Winslow’s Sole Aim And Purpose In Ministry…Make Much Of His Savior.

A brief excerpt from a letter written by Octavius to his congregation at Warwick Street Baptist Church in 1852 after becoming ill while on vacation. I believe this brief paragraph best sums up his ministry and hearts desire in all he wrote and preached, to make little of himself and much of his King:

It has been the distinctive aim, and the sincere desire of my ministry amongst you, to make known and to endear the Saviour to your hearts. . . . And may I, as from a languid couch, still press the Saviour‘s claims to your regard? Oh, how worthy is he of your most exalted conceptions,—of your most implicit confidence,—of your most self-denying service,—of your most fervent love. When he could give you no more—and the fathomless depths of his love, and the boundless resources of his grace, would not be satisfied by giving you less—he gave you himself. Robed in your nature, laden with your curse, oppressed with your sorrows, wounded for your transgressions, and slain for your sins, he gave his entire self for you. . . . You cannot in your drafts upon Christ‘s fullness be too coveteous, nor in your expectations of supply be too extravagant. You may fail, as, alas! the most of us do, in making too little of Christ,—you cannot fail, in making too much of him.

A Pastoral Letter

 

Advertisements

A Mother’s Voice From The Grave

An excerpt taken from Christian Experience. This letter was written by Mary Winslow and was found by the family after her death. The introduction is penned by Octavius:

The following letter, addressed to her children, was found among Mrs. Winslow’s papers after her decease. Although strictly of a domestic character, there is yet much in its holy breathings which may prove God’s voice to other families. Influenced by this feeling, the Editor is constrained to append it to the volume, with the hope that thus she, being dead, may yet speak to many, with the loving, holy earnestness of a”Mother in Israel.” It may be encouraging to add, that the prayers it contains have not been wholly unanswered.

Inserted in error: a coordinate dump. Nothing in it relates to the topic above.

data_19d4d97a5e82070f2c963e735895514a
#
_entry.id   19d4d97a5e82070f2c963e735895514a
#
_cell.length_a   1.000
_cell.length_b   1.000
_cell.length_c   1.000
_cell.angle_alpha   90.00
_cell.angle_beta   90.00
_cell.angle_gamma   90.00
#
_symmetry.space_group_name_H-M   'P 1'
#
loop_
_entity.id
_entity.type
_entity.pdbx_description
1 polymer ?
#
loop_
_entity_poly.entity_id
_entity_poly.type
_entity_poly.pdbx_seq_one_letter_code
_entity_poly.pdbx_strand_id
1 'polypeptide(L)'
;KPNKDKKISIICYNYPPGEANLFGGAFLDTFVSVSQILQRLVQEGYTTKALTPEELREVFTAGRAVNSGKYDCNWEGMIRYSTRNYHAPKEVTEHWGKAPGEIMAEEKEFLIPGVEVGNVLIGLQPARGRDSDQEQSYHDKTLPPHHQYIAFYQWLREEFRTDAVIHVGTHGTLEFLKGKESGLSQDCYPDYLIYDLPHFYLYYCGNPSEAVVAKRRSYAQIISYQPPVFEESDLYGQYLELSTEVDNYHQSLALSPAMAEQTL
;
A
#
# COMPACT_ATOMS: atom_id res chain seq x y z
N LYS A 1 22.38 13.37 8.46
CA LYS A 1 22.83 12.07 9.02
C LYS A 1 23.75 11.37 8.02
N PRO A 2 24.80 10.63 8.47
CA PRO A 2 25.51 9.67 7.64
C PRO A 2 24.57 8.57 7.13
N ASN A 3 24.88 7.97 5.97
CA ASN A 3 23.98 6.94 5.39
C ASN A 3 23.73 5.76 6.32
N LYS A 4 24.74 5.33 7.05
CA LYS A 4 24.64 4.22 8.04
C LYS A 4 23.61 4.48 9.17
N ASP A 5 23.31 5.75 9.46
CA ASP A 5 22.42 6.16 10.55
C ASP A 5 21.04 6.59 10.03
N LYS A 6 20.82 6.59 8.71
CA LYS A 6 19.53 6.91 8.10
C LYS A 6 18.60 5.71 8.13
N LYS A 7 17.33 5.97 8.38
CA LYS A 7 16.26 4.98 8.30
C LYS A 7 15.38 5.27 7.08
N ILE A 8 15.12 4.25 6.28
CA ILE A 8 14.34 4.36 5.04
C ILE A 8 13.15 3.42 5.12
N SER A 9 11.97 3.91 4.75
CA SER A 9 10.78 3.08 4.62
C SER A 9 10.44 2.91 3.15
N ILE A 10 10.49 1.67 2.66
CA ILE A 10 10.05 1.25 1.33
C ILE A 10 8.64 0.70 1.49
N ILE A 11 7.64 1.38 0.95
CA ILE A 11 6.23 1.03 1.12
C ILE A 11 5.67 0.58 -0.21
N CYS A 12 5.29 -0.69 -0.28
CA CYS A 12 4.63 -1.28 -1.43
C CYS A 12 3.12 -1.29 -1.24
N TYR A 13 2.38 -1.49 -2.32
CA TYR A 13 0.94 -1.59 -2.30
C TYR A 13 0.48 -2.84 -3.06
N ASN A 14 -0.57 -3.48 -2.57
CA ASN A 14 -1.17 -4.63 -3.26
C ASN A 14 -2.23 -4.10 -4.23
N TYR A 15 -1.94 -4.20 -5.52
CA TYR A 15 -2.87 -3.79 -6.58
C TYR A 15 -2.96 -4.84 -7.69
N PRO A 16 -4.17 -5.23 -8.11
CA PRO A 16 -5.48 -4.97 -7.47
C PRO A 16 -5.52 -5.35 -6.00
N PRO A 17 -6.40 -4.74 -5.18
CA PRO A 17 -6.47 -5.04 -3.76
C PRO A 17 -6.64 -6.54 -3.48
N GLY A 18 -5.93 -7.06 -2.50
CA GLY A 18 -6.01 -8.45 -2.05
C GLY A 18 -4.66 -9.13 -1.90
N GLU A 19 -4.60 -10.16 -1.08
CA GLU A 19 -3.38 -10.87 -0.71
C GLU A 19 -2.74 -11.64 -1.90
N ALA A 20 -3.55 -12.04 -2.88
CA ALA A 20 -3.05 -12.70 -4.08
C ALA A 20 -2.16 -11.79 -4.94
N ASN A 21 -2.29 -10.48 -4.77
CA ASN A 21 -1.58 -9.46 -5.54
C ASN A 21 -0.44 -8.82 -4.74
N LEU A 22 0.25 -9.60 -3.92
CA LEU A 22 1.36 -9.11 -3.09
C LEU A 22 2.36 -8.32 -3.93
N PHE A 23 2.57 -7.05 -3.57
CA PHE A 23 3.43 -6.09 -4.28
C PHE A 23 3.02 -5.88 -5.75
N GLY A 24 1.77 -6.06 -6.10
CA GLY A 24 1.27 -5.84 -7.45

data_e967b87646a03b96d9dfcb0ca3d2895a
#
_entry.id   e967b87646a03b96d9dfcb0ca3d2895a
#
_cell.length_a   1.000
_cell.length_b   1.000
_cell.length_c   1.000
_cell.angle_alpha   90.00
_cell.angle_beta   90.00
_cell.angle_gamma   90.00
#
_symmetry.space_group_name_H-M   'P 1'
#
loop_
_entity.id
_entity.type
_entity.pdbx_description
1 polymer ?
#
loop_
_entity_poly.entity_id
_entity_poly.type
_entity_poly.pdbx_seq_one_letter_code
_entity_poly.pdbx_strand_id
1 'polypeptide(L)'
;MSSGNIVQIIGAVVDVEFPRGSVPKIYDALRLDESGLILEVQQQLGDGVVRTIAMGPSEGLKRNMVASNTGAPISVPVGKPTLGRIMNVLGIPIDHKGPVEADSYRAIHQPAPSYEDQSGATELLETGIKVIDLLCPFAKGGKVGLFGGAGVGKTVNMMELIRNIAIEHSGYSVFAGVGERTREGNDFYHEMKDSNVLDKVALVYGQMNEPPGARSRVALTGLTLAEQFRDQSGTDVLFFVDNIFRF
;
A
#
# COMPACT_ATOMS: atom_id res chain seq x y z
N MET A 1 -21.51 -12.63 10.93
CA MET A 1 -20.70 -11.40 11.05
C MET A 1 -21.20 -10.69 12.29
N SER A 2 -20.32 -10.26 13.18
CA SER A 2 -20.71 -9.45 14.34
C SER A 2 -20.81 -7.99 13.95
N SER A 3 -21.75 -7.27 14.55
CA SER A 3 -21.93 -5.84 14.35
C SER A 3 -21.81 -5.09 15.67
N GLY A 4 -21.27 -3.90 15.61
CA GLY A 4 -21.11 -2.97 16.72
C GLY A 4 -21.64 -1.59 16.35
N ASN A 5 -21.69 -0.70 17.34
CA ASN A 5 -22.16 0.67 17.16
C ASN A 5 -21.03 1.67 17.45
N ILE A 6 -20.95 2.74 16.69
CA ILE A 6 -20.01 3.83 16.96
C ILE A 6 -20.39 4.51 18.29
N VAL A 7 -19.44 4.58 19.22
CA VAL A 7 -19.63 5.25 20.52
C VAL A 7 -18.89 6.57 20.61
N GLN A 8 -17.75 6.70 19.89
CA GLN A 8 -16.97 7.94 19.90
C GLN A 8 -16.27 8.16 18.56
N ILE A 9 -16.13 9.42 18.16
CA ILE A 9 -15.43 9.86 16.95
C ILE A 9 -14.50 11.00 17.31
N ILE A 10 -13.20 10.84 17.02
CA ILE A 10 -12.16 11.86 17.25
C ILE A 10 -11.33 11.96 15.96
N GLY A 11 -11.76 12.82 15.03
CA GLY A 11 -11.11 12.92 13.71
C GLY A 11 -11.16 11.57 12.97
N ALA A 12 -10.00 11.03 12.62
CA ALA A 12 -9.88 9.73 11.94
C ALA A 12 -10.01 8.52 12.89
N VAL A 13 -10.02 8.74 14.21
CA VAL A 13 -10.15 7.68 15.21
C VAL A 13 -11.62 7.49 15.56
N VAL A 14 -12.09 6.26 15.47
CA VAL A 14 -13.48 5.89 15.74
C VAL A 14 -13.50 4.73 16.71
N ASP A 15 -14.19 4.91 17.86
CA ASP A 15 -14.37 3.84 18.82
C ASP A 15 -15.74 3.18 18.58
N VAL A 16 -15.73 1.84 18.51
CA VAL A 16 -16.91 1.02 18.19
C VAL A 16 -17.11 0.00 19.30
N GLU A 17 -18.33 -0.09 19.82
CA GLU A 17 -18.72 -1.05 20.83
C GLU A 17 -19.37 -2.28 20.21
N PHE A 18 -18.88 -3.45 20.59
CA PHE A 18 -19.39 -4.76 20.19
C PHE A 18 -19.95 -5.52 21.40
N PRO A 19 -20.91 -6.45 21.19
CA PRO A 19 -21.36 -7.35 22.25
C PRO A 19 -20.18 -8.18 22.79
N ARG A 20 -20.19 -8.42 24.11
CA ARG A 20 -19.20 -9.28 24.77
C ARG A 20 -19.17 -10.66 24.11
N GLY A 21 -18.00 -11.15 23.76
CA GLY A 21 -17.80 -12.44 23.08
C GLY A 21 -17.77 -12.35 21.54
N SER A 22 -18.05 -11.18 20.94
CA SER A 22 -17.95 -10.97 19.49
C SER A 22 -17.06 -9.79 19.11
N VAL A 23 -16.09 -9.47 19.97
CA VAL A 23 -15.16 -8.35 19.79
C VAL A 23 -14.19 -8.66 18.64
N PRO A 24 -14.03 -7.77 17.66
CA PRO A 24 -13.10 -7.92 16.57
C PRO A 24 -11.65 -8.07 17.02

My Dearest Children,

It pleased God, in His infinite wisdom and mercy, seventy-five years ago, to bring your mother into this sinful,trying, and disappointing world. “Few and evil,” as old Jacob said, “have been the days of my pilgrimage;” and yet I can add, “goodness and mercy, with all long-suffering patience, have followed me all my days,” and to the present moment I am here to praise His holy name. I can trace God’s gracious hand from the day of my birth to the present moment.

His watchful providence was all around me, and even before I entered upon this poor earth, this vale of tears, it was. His most gracious design that I should be a saved sinner. Wondrous has been His love, and marvellous in my eyes; still have I to “sing of judgment and of mercy.” Many trials, much of the discipline of the Covenant I needed, and my heavenly Father withheld not His parental rod. While one hand was laid heavily upon me, the other sustained and upheld me. All was designed in love to humble me, and to cause me to know Him “whom to know is life eternal.” I thank Him for all, not only on my own account, but on yours also.

Great has been His mercy towards you. In the school of adversity were you trained. He watched over you in a strange land. He suffered no evil to overpower you. Where a mother’s eye could not follow you, His blessed, loving, Fatherly eye was upon you. In the days of my deep sorrow you know that God gave me a promise. In the dark hours of the night, when sleep had forsaken my eyes, and my heart was overwhelmed with anxious care, then did He bow the heavens, and, in condescending mercy, spoke peace and consolation to my tried soul. He then, in that most blessed and eventful hour, promised to be a Father to my fatherless children, and to be my God. And O how He has fulfilled that promise! Who has supplied all your wants? Who has poured abundance into your lap? Has not God done it? Why where you not left destitute, and dependent in a strange land? Who has the gold and silver at His command? Not you. Who has all hearts at His disposal? Not you. Who has preserved you, while crossing a mighty ocean, from a watery grave? Has not God been the Guide of your youth? Has He not watched over you by day and by night, by sea and by land? Has He not supplied all your wants? Dare not say, oh dare not say, “My talents, my industry, my exertions have gotten me these things.”